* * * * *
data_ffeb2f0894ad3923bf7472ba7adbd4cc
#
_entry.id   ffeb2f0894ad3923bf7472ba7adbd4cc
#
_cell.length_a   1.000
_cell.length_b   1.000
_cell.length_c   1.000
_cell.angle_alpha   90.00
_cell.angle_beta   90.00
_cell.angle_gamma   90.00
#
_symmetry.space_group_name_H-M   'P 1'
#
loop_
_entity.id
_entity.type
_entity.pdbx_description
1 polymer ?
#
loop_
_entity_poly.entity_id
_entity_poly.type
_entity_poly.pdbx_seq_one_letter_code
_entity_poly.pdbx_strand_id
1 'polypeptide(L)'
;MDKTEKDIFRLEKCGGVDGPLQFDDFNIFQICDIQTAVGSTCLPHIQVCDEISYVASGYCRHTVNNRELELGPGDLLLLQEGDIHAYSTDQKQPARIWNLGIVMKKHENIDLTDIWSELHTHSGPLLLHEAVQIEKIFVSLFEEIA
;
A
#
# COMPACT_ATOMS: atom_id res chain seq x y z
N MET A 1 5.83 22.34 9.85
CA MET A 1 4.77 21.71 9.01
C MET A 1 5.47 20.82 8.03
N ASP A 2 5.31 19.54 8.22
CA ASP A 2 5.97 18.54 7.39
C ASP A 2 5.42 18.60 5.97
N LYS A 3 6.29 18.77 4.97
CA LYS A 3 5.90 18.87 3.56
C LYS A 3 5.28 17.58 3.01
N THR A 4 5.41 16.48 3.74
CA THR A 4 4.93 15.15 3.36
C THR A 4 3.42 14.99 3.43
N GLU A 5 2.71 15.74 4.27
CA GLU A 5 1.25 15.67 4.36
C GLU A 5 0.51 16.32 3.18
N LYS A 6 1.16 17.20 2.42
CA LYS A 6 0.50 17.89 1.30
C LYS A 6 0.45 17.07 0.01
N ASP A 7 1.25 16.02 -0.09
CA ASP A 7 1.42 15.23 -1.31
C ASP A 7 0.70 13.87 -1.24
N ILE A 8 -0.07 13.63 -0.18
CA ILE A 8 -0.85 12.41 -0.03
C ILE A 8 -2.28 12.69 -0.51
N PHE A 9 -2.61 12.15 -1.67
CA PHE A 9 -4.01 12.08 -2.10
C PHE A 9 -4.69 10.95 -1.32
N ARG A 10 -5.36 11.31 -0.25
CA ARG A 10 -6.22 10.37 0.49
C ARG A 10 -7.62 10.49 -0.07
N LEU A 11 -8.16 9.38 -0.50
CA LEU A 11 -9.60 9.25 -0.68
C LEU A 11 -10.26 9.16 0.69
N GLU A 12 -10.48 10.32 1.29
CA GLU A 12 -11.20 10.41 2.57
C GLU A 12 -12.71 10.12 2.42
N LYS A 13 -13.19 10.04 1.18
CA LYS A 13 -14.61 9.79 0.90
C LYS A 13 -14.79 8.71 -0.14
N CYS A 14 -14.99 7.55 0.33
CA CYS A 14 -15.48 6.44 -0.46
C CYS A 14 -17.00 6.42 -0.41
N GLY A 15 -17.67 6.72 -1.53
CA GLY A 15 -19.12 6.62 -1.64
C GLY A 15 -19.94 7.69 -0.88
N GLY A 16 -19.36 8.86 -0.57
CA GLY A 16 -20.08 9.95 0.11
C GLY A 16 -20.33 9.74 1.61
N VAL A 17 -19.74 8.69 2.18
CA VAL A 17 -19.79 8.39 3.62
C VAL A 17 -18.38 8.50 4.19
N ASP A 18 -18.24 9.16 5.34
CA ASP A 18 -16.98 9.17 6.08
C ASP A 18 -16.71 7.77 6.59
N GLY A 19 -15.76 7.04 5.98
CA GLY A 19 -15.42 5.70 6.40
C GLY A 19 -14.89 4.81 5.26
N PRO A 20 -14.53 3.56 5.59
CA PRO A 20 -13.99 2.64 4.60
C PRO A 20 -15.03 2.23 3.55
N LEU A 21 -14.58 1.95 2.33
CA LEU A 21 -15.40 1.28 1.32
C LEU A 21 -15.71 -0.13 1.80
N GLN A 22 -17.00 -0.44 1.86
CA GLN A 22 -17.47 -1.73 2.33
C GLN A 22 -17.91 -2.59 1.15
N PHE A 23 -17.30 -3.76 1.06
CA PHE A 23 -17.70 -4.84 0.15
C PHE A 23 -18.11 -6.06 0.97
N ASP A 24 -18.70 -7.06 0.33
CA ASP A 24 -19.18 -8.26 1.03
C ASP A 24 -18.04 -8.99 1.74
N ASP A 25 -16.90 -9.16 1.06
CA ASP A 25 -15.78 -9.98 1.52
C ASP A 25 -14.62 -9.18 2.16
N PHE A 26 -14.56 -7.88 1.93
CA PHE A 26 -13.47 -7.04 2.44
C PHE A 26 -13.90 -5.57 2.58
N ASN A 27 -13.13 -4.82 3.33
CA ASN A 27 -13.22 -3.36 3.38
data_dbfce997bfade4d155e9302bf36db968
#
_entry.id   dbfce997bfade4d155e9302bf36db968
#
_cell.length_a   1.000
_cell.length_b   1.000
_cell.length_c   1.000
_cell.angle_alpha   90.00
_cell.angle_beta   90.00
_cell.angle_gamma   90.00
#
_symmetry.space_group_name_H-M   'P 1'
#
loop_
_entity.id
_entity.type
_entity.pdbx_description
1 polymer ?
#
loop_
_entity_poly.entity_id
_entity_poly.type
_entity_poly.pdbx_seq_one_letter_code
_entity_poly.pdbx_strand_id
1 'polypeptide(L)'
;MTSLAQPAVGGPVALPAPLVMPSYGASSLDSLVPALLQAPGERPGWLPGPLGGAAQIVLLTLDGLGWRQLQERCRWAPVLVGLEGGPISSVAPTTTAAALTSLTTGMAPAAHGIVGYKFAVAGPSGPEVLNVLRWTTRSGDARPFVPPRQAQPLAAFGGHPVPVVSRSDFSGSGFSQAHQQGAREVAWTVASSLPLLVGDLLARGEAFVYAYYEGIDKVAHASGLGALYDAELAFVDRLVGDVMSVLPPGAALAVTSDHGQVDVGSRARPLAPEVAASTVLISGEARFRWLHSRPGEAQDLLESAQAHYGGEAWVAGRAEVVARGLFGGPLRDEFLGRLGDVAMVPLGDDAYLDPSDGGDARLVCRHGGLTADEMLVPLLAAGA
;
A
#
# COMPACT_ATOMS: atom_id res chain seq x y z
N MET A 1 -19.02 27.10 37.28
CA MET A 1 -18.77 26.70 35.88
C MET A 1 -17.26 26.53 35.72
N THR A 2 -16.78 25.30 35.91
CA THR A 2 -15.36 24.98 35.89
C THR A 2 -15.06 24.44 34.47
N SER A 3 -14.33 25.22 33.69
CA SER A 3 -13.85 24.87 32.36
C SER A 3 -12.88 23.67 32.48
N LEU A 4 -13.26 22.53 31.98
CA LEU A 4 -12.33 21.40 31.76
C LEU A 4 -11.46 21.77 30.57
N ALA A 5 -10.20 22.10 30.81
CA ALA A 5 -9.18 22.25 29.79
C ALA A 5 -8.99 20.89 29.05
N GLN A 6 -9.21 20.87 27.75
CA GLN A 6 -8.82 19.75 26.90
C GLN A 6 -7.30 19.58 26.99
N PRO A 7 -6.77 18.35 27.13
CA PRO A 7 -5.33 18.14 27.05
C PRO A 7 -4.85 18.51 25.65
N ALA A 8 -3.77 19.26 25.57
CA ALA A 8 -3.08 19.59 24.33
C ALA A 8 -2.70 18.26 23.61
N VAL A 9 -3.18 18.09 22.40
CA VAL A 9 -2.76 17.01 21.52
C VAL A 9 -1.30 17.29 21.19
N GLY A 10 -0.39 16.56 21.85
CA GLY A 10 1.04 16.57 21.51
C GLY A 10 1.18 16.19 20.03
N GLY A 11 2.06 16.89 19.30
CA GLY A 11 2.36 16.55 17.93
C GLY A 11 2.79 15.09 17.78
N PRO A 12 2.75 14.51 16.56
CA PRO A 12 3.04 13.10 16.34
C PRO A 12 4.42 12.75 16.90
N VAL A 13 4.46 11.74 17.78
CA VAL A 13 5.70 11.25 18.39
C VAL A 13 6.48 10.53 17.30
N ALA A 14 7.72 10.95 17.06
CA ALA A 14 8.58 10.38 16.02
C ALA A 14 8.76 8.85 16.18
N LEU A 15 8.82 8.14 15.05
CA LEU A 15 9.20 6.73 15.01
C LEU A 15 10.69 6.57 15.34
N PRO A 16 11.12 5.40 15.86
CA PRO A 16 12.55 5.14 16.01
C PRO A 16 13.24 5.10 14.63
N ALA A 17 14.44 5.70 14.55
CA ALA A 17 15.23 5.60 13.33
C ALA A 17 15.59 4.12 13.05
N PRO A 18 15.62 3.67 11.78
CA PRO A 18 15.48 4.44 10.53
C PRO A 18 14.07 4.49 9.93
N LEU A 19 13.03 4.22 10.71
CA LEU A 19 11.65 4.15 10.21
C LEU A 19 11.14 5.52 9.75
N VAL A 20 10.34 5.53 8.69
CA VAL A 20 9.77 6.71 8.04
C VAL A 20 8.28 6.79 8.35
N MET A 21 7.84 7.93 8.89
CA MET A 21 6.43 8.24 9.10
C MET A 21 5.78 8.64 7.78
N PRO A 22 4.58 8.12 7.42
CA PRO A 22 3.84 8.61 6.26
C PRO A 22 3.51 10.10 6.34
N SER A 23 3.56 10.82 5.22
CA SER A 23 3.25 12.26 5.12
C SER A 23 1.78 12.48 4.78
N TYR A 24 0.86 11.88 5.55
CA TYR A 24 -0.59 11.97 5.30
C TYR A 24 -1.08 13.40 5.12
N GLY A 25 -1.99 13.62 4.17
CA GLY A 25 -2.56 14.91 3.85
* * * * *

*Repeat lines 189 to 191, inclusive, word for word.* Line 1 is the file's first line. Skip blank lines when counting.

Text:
N ALA A 17 14.44 5.70 14.55
CA ALA A 17 15.23 5.60 13.33
C ALA A 17 15.59 4.12 13.05